What if your purpose is to release all shame and feelings of unworthiness? Guess what you’ll find behind those feelings? Vulnerability. Roll out the red carpet for the V word because vulnerability is where your true strength and glory resides.

Shall we talk about perfection? Yes, I think we must. What if your purpose is to teach yourself that there is no such thing as perfection and that your never ending pursuit of it is destroying your life and your relationships. Let it go.

What if your purpose is to speak kindly to yourself so that you elevate your energy and the world around you?

What if your purpose is to develop an everlasting faith in yourself? To remember your holiness and treat yourself accordingly. The deeper your faith gets, the stronger your connection to a higher power.

What if your purpose is to take impeccable care of yourself so that you have the energy and joy to serve others?

And lastly …

What if your purpose is to bear witness to your suffering? To acknowledge it and embrace it in order to move through it. “They” say that “suffering is optional.” I’m not so sure about that anymore. I used to think that was true. But that was before I had a deep and layered experience with suffering. Today, I think suffering is essential. The trick is to learn how to move out of suffering once you get the nugget and are ready to apply the lessons. Note: Residue of pain may remain (and that’s OK), but at some point you can fully release the suffering.

Seriously, what if finding your purpose is about finding and nurturing yourself? Not an external to-do or accomplishment, even if that to-do or accomplishment is the most important discovery of all time. Because if you are the one destined to find the most important ah-ha of all time, you will probably find it quicker and easier if you feel good, loved and happy. Start there. It’s that simple.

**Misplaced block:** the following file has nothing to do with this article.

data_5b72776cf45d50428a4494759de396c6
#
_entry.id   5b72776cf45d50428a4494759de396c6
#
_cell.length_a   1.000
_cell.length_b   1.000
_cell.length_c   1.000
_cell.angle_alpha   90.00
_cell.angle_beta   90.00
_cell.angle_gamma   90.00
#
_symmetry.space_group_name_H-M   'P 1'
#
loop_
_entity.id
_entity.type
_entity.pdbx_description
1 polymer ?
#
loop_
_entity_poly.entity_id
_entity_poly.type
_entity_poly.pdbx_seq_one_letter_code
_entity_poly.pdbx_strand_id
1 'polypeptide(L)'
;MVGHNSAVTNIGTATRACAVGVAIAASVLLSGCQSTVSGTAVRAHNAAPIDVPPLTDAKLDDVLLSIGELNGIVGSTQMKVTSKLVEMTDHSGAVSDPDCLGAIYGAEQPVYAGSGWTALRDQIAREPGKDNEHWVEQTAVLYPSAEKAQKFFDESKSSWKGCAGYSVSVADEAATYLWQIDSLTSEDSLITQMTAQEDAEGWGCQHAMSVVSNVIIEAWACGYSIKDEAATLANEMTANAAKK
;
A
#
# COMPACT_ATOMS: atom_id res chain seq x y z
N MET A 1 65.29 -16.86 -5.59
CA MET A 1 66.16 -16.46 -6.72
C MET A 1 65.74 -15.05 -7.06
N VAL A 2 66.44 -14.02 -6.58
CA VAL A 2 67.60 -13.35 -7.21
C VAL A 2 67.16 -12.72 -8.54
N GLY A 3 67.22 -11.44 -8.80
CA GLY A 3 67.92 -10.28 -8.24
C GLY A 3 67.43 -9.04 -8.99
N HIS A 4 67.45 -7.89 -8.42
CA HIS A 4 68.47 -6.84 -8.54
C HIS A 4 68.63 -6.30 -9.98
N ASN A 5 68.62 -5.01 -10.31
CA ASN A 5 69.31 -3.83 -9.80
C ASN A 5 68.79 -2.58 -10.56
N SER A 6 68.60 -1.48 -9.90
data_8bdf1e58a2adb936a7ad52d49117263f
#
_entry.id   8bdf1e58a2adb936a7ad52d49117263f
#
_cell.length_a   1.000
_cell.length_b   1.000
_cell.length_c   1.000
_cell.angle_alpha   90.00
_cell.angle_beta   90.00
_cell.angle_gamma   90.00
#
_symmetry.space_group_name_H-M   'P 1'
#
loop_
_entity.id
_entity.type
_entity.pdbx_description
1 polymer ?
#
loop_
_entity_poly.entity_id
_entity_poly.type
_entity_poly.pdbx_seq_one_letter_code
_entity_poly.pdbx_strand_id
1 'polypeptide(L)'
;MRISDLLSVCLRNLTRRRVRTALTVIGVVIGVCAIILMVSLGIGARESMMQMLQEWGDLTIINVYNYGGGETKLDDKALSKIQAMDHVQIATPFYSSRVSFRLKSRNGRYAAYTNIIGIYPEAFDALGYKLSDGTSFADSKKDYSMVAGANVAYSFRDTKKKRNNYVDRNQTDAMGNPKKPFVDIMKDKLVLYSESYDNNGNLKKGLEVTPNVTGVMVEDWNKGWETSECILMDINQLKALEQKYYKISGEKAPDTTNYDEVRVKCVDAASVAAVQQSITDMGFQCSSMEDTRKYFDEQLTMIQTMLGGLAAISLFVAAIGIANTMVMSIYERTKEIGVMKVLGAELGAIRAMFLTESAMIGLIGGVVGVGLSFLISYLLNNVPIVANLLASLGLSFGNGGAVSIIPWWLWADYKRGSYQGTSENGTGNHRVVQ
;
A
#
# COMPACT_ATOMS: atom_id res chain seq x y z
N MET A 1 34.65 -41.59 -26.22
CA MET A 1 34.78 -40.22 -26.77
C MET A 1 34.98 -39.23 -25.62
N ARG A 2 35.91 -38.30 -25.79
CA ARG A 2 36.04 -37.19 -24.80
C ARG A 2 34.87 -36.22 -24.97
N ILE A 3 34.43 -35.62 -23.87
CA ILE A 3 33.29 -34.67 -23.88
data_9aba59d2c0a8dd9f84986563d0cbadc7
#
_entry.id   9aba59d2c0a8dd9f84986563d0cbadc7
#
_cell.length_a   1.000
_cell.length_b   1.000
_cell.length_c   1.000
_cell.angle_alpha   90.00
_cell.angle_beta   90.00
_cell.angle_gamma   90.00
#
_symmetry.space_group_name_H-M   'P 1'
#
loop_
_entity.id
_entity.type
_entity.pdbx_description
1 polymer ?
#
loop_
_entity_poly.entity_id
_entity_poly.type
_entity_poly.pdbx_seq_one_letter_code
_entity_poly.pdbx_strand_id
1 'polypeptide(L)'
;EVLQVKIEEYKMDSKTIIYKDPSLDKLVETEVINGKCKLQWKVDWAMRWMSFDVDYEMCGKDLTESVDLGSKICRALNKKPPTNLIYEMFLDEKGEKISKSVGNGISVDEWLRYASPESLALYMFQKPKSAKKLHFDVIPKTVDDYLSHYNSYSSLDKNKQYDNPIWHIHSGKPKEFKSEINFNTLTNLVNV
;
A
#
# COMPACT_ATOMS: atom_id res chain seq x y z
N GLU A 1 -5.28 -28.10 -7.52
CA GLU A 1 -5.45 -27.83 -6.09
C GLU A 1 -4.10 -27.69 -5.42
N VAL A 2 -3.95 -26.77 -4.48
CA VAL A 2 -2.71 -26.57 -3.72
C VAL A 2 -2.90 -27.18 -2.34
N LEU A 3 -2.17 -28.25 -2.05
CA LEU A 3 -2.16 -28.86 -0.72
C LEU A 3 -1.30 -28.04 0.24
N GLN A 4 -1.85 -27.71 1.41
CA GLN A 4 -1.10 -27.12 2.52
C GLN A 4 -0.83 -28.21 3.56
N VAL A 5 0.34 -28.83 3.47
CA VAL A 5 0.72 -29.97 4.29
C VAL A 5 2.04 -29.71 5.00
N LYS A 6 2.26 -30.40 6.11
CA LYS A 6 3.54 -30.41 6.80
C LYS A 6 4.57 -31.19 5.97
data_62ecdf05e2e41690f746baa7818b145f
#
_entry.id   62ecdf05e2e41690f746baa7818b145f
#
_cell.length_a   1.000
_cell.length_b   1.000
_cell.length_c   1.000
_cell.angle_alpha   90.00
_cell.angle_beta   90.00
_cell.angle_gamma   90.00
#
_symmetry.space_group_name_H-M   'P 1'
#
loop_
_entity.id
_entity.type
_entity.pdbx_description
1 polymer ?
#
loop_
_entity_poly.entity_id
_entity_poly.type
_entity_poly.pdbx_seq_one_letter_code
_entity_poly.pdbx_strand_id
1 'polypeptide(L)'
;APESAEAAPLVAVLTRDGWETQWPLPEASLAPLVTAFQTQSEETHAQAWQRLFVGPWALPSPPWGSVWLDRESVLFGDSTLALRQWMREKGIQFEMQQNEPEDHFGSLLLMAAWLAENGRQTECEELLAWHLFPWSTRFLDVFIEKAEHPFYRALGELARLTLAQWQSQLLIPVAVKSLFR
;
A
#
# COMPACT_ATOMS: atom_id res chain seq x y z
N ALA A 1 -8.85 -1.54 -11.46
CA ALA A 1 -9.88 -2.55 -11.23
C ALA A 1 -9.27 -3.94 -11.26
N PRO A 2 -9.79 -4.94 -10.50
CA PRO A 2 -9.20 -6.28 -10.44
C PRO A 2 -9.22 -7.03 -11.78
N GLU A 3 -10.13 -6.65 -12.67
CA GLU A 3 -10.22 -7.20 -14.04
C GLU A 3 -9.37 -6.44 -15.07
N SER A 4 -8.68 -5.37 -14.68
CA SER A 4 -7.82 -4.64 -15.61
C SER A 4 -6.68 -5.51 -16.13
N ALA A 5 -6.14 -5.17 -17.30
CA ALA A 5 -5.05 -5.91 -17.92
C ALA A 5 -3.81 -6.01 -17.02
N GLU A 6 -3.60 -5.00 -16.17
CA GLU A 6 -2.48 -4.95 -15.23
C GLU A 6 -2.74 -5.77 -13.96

Now this doesn’t mean that I don’t love my job (or you) or that I’m going to quit anyway. I cherish my work and all of my readers. And it doesn’t mean that you shouldn’t start an orphanage or save animals or empower women or teach people how to file taxes. It means that you no longer need to connect your personal self-worth with a plaque on the wall.

Your self-worth has nothing to do with your craft or calling and everything to do with how you treat yourself.

I’ve met brilliant and effective activists who I have gallons of respect for but who are dirty messes inside. Mean messes. Bitter messes. Sad messes. And guess what? Their reach and impact reflects their attitude. Imagine what they could accomplish if they moved from loathing to love, if they knew that no matter how important their mission, their inner purpose matters even more. Folks are like plants, we all lean toward the light.

You are the light. Your inner purpose is to connect with that light. Everything else will follow in time.

Kris Carr is a New York Times best-selling author, motivational speaker and wellness activist. Back in 2003, she directed and starred in Crazy Sexy Cancer, an inspirational documentary for TLC that chronicled her journey from cancer diagnosis to juicy healthy living.